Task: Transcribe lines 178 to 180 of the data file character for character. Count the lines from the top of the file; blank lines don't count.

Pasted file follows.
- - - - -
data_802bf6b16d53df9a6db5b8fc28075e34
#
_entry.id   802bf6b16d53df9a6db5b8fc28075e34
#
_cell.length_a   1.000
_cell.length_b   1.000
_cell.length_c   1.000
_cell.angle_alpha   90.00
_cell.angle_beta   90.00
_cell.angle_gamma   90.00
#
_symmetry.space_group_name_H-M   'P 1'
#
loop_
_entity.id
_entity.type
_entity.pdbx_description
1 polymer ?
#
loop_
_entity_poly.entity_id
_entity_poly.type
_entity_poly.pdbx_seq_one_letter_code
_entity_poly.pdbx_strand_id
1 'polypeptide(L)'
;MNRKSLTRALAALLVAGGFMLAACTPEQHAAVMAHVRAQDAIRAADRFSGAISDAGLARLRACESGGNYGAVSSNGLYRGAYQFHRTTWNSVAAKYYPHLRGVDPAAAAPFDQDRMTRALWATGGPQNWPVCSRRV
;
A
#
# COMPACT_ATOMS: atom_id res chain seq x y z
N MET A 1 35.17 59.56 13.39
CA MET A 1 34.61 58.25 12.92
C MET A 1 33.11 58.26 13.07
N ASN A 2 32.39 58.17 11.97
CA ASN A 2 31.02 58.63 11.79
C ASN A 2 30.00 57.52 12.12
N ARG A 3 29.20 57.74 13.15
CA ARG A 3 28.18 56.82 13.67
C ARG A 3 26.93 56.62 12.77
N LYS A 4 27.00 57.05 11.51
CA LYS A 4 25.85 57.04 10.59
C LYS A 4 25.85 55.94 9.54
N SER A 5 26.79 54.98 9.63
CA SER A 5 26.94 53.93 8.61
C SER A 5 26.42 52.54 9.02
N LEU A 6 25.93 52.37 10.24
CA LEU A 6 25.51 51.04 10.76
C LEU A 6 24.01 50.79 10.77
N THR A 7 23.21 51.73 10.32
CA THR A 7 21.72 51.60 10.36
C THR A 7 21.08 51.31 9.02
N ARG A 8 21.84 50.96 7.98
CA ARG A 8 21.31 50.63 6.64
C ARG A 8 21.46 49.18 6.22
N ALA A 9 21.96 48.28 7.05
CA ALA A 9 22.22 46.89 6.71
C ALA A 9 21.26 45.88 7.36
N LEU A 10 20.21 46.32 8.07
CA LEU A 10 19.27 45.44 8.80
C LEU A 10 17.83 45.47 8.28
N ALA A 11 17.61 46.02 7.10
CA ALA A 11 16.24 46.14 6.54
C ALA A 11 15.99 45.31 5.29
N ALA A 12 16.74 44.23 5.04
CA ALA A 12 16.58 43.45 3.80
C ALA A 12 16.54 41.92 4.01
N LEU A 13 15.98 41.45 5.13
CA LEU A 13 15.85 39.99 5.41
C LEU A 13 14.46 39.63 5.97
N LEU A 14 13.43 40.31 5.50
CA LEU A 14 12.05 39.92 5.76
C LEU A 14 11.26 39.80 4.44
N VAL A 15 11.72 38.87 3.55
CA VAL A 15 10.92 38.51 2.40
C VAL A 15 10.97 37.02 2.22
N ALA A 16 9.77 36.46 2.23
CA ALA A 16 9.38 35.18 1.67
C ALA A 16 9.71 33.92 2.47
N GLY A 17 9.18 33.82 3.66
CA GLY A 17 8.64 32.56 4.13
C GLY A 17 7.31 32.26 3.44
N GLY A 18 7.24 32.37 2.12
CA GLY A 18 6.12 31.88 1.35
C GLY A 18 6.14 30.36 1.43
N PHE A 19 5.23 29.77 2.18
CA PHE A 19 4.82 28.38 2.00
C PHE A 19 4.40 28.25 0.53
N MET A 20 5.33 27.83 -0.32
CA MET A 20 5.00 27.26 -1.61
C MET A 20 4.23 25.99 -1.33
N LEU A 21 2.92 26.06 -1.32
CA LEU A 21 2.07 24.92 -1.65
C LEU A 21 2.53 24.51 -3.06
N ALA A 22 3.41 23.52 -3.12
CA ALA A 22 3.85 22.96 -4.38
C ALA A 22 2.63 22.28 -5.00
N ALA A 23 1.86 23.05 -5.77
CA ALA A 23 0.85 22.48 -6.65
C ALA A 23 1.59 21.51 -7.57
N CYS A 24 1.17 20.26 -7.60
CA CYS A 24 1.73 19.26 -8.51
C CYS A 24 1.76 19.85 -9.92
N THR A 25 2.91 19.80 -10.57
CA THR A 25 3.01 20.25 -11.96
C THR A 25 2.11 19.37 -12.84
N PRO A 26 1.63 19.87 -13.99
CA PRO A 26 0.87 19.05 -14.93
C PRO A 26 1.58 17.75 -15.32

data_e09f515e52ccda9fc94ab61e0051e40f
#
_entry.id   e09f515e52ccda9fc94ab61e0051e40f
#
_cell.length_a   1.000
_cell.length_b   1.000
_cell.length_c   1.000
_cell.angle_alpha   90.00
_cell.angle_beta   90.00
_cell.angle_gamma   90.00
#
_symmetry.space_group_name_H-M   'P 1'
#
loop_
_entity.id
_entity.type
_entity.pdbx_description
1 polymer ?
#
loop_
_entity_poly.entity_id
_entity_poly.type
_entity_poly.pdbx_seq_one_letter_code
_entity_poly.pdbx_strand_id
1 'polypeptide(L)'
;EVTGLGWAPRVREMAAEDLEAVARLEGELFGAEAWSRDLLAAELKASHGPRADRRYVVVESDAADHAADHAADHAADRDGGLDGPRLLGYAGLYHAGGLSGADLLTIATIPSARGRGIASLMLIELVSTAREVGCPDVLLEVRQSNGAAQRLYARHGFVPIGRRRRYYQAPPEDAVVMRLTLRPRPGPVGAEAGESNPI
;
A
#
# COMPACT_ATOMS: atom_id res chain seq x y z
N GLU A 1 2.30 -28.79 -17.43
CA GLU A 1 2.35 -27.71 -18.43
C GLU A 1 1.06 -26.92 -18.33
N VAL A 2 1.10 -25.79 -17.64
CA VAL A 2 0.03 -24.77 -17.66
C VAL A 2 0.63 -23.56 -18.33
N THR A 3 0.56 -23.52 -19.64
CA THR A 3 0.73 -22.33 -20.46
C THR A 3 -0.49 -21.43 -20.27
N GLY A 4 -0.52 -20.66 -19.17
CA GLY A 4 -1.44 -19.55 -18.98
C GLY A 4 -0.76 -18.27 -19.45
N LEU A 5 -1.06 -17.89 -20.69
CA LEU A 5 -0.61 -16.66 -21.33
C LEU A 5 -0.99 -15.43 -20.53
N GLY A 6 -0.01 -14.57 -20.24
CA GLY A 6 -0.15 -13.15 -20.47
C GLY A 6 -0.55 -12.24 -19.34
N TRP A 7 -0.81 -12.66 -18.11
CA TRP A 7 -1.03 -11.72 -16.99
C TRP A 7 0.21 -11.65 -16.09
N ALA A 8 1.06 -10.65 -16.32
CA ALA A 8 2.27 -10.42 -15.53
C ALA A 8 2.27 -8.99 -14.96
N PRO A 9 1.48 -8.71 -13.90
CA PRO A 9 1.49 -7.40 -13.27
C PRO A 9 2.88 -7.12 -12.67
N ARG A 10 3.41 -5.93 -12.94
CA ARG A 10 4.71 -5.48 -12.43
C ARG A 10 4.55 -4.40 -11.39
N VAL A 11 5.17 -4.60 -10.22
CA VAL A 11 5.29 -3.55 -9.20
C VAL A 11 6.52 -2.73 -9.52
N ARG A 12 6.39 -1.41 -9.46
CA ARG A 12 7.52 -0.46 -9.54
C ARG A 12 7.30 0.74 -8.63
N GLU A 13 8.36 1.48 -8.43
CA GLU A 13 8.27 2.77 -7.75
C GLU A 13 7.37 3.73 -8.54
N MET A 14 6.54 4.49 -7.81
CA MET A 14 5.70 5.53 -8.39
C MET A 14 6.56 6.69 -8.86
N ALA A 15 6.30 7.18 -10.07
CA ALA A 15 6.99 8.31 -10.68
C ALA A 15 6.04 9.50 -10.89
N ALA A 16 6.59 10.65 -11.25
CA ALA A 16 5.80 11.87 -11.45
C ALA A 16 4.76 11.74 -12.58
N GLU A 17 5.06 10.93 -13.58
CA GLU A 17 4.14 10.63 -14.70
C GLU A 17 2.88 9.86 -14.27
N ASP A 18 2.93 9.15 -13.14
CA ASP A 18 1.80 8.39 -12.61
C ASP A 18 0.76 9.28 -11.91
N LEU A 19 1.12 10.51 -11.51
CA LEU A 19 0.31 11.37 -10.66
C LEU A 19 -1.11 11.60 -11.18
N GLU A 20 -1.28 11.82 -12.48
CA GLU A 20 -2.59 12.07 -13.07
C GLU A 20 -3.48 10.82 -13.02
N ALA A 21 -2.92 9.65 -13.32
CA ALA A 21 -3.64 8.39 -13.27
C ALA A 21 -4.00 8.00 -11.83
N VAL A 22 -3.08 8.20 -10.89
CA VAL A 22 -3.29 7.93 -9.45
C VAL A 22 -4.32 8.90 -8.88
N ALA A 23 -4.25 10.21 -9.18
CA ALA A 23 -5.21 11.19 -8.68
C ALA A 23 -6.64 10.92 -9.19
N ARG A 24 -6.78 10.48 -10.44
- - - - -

N MET A 14 6.54 4.49 -7.81
CA MET A 14 5.70 5.53 -8.39
C MET A 14 6.56 6.69 -8.86